Targeting Outcomes Redux
A newly constructed comprehensive database of 122 targeted antipoverty interventions in 48 countries is used to examine the contested issue of the efficacy of targeting interventions in developing countries. Though the median program transfers 25 percent more to poor individuals (those in the bottom two quintiles) than would universal allocation, a quarter of the interventions are regressive. Targeting is better in richer countries, in countries where governments are more likely to be held accountable, and in countries where inequality is higher. Interventions that use means testing, geographic targeting, and self-selection based on a work requirement are all associated with an increased share of benefits going to poor people. Proxy-means testing, community-based selection, and demographic targeting to children show good results on average but with wide variation. Self-selection based on consumption, demographic targeting to the elderly, and community bidding show limited potential for good targeting. The substantial variation in targeting performance within specific program types and specific targeting methods suggests that differences in implementation are also important factors in determining the success of targeting to poor individuals. Copyright 2004, Oxford University Press.
To our knowledge, this item is not available for
download. To find whether it is available, there are three
1. Check below under "Related research" whether another version of this item is available online.
2. Check on the provider's web page whether it is in fact available.
3. Perform a search for a similarly titled item that would be available.
Volume (Year): 19 (2004)
Issue (Month): 1 ()
|Contact details of provider:|| Postal: Oxford University Press, Great Clarendon Street, Oxford OX2 6DP, UK|
Phone: (202) 477-1234
Fax: 01865 267 985
Web page: http://wbro.oxfordjournals.org/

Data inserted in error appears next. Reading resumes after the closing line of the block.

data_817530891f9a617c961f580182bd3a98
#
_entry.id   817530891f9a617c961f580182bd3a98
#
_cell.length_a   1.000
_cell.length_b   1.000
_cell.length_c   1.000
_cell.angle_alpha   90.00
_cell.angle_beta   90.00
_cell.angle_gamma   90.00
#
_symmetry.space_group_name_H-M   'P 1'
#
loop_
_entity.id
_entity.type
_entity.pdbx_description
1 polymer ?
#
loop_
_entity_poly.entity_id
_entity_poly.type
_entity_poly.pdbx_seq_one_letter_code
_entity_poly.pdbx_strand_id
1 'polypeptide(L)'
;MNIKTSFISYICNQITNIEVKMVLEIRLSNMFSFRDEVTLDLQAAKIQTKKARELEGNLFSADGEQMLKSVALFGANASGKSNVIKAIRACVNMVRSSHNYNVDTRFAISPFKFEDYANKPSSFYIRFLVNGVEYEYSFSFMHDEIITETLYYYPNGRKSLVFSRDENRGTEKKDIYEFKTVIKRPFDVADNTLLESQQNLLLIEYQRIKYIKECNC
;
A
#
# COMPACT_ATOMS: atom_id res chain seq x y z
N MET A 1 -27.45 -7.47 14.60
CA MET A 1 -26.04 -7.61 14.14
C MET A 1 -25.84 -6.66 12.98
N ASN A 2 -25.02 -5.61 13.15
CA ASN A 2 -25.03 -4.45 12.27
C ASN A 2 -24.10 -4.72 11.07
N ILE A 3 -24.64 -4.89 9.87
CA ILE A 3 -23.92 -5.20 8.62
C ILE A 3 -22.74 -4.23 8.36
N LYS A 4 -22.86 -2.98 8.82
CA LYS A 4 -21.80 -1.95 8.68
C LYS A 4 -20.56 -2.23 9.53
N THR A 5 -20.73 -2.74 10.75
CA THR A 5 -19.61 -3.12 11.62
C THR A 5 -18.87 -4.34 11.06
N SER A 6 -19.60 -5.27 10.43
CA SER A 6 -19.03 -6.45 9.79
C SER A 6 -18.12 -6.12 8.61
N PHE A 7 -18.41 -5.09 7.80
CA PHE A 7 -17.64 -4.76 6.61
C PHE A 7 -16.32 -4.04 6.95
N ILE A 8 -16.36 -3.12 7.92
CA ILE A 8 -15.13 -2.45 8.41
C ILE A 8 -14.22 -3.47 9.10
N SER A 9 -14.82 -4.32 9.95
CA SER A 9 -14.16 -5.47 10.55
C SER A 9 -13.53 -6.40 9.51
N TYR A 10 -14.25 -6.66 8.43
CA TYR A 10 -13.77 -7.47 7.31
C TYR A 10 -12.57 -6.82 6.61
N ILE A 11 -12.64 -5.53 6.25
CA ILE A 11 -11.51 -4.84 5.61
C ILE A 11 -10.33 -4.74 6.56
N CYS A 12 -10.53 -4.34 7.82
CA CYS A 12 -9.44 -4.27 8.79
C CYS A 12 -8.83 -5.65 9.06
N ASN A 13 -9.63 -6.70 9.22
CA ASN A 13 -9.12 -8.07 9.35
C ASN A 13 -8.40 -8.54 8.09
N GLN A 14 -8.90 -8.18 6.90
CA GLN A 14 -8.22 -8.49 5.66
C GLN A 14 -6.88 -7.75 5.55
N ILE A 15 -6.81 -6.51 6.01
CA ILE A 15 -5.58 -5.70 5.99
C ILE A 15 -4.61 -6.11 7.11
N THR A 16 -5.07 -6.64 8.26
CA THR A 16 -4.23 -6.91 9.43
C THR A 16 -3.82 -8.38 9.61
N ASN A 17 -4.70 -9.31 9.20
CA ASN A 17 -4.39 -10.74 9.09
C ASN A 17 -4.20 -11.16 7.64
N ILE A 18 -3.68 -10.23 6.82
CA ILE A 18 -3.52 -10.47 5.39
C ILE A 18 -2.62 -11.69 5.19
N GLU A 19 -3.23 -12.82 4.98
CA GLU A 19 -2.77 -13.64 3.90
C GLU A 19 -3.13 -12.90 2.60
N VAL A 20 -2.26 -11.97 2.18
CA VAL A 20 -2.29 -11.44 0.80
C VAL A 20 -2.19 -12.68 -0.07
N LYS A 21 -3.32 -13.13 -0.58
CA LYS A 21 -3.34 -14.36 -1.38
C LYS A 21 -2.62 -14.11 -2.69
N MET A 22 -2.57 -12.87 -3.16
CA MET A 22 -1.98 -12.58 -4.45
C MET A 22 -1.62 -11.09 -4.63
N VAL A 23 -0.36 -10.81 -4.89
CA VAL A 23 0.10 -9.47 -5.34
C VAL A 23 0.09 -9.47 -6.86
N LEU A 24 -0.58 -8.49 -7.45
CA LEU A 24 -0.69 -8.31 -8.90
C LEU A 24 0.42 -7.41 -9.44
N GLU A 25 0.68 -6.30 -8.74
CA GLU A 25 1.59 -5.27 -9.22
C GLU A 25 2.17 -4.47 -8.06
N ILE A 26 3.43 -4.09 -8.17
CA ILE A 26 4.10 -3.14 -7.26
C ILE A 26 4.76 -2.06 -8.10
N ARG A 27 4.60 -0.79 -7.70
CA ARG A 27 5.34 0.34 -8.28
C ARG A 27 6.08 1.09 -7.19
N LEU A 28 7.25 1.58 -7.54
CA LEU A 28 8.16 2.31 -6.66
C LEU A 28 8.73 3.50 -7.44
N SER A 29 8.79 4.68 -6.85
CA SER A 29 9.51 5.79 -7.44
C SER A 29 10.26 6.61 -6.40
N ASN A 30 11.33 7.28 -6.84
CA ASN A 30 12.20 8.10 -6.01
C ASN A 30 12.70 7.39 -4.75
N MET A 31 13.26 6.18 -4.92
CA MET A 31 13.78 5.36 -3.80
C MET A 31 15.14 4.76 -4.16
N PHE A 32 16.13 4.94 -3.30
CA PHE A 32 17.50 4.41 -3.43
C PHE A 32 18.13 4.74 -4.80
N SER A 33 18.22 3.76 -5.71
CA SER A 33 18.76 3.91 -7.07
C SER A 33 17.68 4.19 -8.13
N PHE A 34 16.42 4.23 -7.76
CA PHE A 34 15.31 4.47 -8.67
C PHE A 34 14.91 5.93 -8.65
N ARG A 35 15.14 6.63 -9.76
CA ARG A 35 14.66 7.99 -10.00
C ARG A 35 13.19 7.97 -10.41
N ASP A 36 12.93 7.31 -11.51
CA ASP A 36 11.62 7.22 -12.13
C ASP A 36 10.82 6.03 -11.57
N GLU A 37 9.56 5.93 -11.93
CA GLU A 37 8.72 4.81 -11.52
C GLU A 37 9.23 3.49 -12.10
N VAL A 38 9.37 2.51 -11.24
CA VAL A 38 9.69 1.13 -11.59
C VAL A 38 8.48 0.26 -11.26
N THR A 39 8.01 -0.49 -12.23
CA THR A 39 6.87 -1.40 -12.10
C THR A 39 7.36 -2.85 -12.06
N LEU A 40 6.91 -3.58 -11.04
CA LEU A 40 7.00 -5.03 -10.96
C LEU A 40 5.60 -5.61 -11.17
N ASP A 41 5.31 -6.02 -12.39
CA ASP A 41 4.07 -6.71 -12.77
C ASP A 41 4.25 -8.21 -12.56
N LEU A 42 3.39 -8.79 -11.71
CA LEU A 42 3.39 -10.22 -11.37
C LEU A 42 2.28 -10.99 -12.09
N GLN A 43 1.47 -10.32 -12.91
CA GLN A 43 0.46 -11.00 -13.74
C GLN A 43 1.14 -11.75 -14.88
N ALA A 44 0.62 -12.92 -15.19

More information through EDIRC
|Order Information:||Web: http://www.oup.co.uk/journals|
When requesting a correction, please mention this item's handle: RePEc:oup:wbrobs:v:19:y:2004:i:1:p:61-85. See general information about how to correct material in RePEc.
For technical questions regarding this item, or to correct its authors, title, abstract, bibliographic or download information, contact: (Oxford University Press)or (Christopher F. Baum)
If you have authored this item and are not yet registered with RePEc, we encourage you to do it here. This allows to link your profile to this item. It also allows you to accept potential citations to this item that we are uncertain about.
If references are entirely missing, you can add them using this form.
If the full references list an item that is present in RePEc, but the system did not link to it, you can help with this form.
If you know of missing items citing this one, you can help us creating those links by adding the relevant references in the same way as above, for each refering item. If you are a registered author of this item, you may also want to check the "citations" tab in your profile, as there may be some citations waiting for confirmation.
Please note that corrections may take a couple of weeks to filter through the various RePEc services.